The Adirondack-style shingled home, complete with a pond and running stream, holds its own along the estate-studded back roads of New Canaan, Conn. But it is a beauty that’s simply the veneer on a highly engineered and efficient home.
“The couple’s goals were to build the greenest, most energy efficient house possible,” says architect Jim Edgcomb. “This site had attributes they were looking for: natural water features and open areas for photovoltaics, along with beautiful views.”
“An indispensable part of our process is making the box as airtight as possible,” says Chris Trolle, the project’s engineer.The super-insulating process was extensive. Crews insulated the precast concrete walls with 1” of rigid foam board followed by spray foam. The floor slab sits on a 6” bed of crushed stone and 2” of foam board. Above-grade walls are 2x6, 24” OC. Roofing was framed with 2x12, also 24” OC.
Contractors filled the void left by 2x3 strapping in the basement and other parts of the house with spray foam insulation, further increasing R-values (R-58 roof, R-31 above grade, R-39 basement).
Most windows are triple-glazed casements with two layers of low-E coatings and two 1/2” air spaces filled with argon; frames are solid wood and aluminum clad so that they are virtually maintenance free.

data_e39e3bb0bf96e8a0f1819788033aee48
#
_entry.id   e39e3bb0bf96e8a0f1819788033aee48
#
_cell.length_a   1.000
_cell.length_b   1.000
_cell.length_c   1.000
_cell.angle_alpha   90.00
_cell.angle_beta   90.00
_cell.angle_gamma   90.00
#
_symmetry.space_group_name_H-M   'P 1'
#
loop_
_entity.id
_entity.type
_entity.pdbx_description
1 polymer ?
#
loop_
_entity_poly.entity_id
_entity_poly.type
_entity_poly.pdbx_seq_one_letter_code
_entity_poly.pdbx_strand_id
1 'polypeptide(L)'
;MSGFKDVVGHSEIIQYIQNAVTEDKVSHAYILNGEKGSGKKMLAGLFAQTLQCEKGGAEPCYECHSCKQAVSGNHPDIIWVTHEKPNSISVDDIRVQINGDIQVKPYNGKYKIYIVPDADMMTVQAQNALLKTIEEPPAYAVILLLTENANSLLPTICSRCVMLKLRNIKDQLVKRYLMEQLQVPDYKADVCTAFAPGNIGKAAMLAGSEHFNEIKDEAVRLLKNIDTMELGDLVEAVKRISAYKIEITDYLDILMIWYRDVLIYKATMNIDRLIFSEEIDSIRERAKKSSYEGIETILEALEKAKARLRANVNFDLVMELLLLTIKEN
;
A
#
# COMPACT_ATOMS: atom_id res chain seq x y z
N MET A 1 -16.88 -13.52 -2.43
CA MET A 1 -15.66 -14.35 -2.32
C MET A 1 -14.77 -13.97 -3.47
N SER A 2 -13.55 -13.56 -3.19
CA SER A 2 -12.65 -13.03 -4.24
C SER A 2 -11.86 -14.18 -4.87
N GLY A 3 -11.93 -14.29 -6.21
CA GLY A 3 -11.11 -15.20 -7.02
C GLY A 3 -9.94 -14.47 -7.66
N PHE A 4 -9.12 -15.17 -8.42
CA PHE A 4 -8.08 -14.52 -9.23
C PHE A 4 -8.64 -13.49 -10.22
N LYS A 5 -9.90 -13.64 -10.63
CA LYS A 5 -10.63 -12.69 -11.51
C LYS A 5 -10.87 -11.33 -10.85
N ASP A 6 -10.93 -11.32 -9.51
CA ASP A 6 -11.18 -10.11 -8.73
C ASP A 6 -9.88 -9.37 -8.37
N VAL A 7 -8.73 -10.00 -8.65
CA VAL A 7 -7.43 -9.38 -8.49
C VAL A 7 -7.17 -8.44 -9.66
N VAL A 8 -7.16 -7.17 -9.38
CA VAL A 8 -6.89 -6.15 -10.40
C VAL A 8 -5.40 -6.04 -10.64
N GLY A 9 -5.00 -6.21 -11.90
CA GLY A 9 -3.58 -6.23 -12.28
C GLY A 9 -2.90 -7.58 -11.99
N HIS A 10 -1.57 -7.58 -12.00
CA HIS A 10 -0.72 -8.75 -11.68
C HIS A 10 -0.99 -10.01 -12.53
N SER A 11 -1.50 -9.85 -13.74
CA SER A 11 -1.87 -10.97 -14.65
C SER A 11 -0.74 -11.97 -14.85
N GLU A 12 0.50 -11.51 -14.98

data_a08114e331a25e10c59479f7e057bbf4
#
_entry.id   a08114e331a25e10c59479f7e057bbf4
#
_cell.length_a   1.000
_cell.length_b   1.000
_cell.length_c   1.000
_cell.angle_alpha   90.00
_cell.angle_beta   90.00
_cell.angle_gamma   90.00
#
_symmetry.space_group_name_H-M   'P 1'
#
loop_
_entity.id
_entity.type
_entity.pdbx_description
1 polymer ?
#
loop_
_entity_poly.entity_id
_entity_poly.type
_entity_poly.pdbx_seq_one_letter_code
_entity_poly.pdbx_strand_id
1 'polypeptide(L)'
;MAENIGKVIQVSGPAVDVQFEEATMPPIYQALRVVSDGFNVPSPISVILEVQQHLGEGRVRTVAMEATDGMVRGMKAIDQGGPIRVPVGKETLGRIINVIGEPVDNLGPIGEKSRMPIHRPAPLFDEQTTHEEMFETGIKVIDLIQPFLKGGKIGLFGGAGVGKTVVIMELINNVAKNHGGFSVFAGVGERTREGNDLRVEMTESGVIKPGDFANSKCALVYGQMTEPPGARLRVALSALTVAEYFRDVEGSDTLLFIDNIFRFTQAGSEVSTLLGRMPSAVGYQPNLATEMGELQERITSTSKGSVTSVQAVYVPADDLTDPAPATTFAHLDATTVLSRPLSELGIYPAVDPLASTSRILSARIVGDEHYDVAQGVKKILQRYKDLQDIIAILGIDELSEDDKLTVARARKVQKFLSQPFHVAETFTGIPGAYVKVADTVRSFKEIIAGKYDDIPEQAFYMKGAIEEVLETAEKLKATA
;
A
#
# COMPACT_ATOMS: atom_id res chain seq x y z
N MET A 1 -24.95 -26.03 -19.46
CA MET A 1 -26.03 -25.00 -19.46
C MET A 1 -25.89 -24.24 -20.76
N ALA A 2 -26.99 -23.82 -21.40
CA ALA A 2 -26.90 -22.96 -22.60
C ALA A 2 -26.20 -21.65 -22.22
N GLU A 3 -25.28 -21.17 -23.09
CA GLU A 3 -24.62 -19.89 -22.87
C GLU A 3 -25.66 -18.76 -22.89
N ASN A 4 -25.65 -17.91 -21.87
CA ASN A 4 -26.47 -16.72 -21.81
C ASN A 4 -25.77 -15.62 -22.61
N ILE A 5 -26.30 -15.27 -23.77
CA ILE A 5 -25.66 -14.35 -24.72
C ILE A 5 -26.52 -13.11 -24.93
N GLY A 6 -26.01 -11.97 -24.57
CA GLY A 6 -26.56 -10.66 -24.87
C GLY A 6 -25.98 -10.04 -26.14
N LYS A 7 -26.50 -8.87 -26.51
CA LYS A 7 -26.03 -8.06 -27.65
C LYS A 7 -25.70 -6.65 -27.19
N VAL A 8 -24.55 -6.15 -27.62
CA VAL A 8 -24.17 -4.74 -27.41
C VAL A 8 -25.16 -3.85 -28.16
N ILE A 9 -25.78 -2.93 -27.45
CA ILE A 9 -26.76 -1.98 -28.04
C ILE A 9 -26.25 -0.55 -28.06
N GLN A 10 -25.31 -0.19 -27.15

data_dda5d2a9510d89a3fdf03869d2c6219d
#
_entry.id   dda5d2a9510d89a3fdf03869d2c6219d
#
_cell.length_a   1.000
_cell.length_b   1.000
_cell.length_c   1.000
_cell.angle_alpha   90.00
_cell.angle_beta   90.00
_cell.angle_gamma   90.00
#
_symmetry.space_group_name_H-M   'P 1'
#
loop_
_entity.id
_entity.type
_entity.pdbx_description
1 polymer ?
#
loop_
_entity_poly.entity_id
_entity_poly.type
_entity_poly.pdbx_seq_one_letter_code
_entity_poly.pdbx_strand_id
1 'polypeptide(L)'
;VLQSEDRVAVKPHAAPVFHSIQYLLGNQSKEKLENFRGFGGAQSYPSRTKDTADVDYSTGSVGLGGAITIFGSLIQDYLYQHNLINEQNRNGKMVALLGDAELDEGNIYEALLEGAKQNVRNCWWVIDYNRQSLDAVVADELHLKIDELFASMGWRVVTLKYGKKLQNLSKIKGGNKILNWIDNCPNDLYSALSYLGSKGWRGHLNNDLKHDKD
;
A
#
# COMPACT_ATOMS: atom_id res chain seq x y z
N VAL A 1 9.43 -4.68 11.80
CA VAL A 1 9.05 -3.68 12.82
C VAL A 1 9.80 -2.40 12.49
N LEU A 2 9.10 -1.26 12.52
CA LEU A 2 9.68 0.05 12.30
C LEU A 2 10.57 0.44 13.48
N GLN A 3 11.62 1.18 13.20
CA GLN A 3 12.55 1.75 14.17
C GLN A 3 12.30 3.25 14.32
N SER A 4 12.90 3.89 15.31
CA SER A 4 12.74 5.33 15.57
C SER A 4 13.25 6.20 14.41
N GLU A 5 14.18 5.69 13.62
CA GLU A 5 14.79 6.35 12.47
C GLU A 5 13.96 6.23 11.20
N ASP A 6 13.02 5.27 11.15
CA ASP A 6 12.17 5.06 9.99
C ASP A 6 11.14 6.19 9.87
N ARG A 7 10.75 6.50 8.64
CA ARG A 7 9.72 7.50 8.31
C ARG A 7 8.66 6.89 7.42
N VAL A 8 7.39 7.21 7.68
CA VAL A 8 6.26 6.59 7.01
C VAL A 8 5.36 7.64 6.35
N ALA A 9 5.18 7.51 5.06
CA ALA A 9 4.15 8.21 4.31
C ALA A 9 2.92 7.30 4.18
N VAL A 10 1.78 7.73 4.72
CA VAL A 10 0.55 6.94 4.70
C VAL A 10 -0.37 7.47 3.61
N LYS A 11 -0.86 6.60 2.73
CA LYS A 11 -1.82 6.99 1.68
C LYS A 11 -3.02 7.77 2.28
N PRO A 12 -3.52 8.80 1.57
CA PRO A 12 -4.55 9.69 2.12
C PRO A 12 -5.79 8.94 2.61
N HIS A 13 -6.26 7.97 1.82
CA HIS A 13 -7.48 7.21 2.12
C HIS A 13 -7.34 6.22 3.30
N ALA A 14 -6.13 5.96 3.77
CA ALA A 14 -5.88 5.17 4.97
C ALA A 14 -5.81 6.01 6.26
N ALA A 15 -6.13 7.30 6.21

Because the clients wanted the visual aesthetic of stained-shingle cladding, they selected FSC-certified cedar from local sources. To increase the durability of this material, the builders installed a special mesh fabric betwee
n the building wrap and shingles, allowing moisture to drain out and away.
For the roof sheathing, the clients chose a shingle manufactured from recycled rubber. The shingles, which even close-up look like slate, met the client’s expectations for sustainability; cost-wise, the roof is comparable in price and durability to a standing-seam metal product.
“Our focus is always on the building envelope, first,” says Edgcomb. “Once you have a durable, high-performance envelope, you can add the systems.”
“They were incredible clients,” acknowledges Edgcomb, and the builder agrees. “They were completely committed to doing the right thing.”
In fact, not only did these clients push through a graywater system—the first domestic system approved by the state—they also had a composting toilet installed in the master bath, linked to a composter in the basement.
The resulting home and property is a living green laboratory—it has earned LEED Platinum and NGBS Emerald status—that the clients enjoy sharing with school and university groups, other building professionals, green advocacy groups, and their neighbors.
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